A NATURALIST'S WANDERINGS
species discovered by Mr. Forbes all are of Papuan genera, and nearly allied to known Papuan species except the Strix, which appears to be a diminutive form of an Australian type, and the Myiagra, which is nearest
1o a Timor form; the Geocichla machiki is most nearly allied to a Timor bird. There is also in the collection one other Timor bird, Erythrura tricolor, which is not found in New Guinea or the Moluccas. I think, therefore, we may fairly say that the Tenimberese Avifauna is preeminently Papuan, varied only by a slight element from Timor (represented by Erythrura tricolor, Myiagra fulvivcntris, and the Geocichla), and by an Australian tinge shown by the Strix, and perhaps by Monarcha nitidus being present (as in the Aril Islands) instead of M. chalybeo-cephalus.
SKhTCII-MAP OF THE REGION, SHOWING THE GEOGRAPHICAL RELATIONS OF TEE TENIMBER GROUP.
(WITH THE KIND PERMISSION OF THE COUNCIL OF THE ANTHROPOLOGICAL
That the Tenimber group would possess a certain number of peculiar endemic forms was also to be expected, from their isolated situation, apd the deep channel around them. Altogether these are 29 [now 30] i11 number, namely the 27  species - above described as new, and two Parrots (Eos reticulata and Eclectus riedeli) previously known.a [H. 0.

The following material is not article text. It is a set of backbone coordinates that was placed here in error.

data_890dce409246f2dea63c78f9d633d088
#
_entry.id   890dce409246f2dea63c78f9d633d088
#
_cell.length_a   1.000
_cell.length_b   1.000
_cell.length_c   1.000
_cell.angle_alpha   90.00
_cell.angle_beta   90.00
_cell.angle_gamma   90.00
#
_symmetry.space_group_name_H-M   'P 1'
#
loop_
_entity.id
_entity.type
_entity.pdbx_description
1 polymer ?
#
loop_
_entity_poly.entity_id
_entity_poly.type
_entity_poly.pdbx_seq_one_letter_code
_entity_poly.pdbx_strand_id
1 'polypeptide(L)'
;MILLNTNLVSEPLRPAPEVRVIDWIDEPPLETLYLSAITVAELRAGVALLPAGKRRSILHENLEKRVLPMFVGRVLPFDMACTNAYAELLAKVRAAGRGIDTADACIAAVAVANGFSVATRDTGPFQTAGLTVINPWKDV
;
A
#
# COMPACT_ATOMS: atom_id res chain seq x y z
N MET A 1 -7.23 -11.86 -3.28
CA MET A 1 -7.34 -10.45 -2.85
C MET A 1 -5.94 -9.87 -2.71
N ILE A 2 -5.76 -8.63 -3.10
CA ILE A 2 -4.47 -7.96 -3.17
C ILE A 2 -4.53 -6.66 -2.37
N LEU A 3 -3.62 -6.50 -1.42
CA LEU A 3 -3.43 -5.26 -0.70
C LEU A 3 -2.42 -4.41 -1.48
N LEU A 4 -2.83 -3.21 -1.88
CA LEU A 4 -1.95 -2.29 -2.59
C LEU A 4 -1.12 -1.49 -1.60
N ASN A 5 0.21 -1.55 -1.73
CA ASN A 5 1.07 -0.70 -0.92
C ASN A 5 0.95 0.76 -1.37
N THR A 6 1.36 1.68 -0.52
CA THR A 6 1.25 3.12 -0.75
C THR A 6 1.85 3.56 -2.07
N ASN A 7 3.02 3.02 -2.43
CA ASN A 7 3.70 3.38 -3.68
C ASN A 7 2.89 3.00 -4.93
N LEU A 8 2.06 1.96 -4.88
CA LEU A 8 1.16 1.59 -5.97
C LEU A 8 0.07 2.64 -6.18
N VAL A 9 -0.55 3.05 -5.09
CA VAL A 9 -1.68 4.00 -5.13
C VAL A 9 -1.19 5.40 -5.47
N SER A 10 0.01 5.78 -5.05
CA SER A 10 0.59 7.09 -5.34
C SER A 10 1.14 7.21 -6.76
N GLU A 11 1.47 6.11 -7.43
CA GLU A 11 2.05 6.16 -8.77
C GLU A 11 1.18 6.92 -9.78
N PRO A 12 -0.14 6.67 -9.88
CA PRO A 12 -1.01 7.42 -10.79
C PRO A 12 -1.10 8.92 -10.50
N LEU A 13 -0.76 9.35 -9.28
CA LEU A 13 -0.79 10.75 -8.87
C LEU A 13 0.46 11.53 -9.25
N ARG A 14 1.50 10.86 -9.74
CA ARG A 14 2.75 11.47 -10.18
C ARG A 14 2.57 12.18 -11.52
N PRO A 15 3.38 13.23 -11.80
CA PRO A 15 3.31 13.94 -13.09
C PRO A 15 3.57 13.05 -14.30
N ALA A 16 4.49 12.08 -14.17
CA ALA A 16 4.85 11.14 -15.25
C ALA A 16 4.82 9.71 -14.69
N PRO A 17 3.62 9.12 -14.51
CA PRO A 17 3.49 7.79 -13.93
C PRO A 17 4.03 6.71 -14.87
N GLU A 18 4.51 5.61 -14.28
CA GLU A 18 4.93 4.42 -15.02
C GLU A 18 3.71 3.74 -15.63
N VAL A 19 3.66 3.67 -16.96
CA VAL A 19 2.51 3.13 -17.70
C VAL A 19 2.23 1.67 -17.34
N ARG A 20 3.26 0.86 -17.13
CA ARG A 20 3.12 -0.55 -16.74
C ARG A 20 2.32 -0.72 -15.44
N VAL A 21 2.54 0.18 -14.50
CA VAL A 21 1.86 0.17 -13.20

IV.a On the Collection c/Reptiles and Ba tra CHIANS from the Timor-1 *ut Islands, formed by Mr. H. 0. Forbes. By G. A. Boulenger, F.Z.S.
(From Proc. Zool. Soc. London, June 5,1883. PI. XLL, XLII.)
The Reptiles and Batrachians collected by Mr. Forbes in the Timor-laut Islands, and presented to the British Museum by the British Association, belong to seventeen species, which, with the exception of two new to science, were already well known from different parts of tnA(c) Austro-Mai ay an sub-region. The two new species are a Lizard of ine Australian genus Lophognathus, Gray, and a Snake of the Indian genus